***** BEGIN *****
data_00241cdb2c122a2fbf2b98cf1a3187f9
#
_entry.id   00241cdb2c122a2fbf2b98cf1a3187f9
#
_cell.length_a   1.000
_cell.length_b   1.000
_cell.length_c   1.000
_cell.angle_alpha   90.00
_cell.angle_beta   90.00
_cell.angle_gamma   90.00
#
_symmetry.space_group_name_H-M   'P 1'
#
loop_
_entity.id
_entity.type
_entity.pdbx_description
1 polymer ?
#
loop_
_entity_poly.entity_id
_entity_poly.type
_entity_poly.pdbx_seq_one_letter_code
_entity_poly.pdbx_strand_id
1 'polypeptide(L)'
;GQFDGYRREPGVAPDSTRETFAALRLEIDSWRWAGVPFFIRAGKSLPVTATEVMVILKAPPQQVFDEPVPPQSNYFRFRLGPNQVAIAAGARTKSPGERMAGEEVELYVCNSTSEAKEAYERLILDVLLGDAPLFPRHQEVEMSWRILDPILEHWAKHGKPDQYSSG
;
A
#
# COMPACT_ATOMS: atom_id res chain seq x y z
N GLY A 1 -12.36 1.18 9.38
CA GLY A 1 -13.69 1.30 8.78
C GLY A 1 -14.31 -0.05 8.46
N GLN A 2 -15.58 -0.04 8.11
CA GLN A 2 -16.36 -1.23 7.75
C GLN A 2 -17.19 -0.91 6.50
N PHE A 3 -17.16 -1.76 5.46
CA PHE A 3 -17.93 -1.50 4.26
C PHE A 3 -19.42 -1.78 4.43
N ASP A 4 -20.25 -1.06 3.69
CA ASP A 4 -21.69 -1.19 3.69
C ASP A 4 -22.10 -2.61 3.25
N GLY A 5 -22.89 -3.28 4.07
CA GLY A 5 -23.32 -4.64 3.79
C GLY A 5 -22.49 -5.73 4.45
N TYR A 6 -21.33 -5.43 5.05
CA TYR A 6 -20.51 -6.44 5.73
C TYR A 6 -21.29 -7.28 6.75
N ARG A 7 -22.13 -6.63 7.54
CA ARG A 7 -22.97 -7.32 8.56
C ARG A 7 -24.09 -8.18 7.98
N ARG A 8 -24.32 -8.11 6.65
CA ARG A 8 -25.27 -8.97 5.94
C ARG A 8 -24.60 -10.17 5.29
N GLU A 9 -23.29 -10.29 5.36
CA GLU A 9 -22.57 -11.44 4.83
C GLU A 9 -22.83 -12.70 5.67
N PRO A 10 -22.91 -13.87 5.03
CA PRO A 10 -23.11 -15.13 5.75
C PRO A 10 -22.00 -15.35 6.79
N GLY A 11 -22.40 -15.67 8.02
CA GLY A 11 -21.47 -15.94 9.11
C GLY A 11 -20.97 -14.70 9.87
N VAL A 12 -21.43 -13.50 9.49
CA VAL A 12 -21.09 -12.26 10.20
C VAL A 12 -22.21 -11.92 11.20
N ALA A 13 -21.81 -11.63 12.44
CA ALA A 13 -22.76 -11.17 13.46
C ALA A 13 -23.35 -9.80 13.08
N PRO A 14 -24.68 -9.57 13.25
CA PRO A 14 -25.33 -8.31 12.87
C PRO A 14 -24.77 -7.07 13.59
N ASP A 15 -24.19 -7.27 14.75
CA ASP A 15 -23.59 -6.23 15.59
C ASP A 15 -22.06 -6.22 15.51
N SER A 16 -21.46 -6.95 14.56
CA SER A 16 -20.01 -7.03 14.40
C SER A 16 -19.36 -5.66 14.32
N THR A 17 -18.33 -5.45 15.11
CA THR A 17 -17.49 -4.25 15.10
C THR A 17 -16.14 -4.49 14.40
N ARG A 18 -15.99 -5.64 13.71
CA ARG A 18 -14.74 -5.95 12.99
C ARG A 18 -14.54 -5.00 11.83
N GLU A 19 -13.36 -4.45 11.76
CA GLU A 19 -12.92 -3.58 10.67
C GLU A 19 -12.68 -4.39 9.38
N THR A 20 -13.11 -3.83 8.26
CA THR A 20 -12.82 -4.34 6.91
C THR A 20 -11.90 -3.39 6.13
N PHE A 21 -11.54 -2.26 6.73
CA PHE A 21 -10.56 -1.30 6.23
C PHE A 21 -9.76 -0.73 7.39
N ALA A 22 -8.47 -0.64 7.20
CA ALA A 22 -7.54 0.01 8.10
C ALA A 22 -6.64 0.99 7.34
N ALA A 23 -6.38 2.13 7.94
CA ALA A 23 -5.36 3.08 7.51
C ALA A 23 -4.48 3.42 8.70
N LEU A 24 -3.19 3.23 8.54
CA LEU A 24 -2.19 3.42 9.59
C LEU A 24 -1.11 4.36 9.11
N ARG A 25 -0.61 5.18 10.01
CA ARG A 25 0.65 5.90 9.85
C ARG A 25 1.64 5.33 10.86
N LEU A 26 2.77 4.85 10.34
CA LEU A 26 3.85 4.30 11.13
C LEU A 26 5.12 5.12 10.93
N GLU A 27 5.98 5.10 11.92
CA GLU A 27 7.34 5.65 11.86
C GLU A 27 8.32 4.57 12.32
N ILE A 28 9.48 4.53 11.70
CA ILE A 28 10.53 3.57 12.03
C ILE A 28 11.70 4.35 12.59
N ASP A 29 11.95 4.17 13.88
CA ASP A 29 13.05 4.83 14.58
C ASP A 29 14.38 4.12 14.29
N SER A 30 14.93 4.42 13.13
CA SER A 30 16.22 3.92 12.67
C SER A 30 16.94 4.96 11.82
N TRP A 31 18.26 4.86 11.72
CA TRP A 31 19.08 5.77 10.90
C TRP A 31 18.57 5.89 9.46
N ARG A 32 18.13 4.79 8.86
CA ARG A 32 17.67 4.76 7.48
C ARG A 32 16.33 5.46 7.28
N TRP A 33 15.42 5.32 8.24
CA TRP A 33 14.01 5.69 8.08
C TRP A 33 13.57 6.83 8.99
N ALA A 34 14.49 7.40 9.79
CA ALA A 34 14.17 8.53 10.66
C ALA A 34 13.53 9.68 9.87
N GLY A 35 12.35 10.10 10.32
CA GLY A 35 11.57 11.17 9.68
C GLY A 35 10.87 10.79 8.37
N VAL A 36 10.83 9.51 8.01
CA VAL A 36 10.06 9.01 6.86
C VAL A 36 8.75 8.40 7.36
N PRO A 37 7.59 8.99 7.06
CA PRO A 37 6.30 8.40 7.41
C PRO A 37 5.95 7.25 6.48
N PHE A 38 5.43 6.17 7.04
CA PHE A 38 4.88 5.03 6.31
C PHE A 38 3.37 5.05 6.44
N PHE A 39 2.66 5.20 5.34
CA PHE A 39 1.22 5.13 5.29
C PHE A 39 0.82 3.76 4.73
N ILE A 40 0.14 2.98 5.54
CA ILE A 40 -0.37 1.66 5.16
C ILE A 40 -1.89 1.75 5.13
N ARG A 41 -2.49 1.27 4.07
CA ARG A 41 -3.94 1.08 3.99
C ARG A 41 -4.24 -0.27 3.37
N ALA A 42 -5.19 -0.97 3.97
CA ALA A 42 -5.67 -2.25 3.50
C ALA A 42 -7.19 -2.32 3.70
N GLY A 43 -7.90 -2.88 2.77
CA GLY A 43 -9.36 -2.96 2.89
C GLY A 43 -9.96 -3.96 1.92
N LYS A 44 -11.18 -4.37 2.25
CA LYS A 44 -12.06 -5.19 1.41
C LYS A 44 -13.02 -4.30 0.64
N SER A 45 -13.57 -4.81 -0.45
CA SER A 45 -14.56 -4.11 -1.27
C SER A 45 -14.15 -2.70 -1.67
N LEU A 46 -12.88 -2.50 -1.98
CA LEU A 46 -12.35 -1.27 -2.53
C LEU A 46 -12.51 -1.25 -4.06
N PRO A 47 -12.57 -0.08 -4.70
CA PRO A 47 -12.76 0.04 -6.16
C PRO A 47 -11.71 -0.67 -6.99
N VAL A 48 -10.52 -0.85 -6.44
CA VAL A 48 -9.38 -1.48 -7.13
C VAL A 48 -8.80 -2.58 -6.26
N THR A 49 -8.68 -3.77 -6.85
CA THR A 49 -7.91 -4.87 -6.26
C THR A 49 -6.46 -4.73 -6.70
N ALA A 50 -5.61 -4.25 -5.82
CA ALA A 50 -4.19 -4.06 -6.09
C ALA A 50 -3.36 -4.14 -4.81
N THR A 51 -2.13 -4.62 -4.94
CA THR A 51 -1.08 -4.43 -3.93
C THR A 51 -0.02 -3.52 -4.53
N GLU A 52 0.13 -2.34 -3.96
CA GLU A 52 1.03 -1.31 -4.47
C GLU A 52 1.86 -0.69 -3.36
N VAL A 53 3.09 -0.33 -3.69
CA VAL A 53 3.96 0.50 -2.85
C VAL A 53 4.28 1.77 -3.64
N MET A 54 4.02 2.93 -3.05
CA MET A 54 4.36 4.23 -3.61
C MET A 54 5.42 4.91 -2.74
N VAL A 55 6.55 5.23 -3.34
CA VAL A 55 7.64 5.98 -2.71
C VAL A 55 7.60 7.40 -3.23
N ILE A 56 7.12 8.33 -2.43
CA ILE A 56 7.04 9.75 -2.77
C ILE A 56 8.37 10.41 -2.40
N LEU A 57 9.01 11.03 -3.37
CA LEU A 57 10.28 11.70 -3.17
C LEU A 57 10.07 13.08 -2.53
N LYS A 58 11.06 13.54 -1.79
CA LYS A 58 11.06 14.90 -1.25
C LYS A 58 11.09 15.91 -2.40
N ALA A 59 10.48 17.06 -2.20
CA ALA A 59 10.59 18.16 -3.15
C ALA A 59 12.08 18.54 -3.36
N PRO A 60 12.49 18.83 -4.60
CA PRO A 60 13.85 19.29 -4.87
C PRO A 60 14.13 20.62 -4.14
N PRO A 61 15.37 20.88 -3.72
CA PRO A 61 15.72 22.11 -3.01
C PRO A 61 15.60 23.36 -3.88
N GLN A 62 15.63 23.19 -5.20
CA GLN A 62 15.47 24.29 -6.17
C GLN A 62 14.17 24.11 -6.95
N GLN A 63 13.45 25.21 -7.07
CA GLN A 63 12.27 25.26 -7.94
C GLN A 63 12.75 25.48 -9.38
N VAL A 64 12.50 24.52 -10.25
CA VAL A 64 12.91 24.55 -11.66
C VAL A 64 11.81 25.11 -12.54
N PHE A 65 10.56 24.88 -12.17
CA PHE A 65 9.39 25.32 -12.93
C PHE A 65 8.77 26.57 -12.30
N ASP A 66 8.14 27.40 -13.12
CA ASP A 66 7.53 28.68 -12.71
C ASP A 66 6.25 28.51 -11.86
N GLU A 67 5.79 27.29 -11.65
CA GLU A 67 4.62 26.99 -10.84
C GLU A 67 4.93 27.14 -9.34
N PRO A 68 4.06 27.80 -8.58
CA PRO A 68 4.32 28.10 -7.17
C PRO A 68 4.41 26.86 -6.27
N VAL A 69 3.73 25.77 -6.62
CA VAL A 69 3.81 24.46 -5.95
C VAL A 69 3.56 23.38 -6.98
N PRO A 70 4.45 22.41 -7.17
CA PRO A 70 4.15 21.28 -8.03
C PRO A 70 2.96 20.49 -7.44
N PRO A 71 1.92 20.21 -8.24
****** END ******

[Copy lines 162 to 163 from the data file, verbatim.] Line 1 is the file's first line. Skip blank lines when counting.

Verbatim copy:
C LYS A 44 -13.02 -4.30 0.64
N SER A 45 -13.57 -4.81 -0.45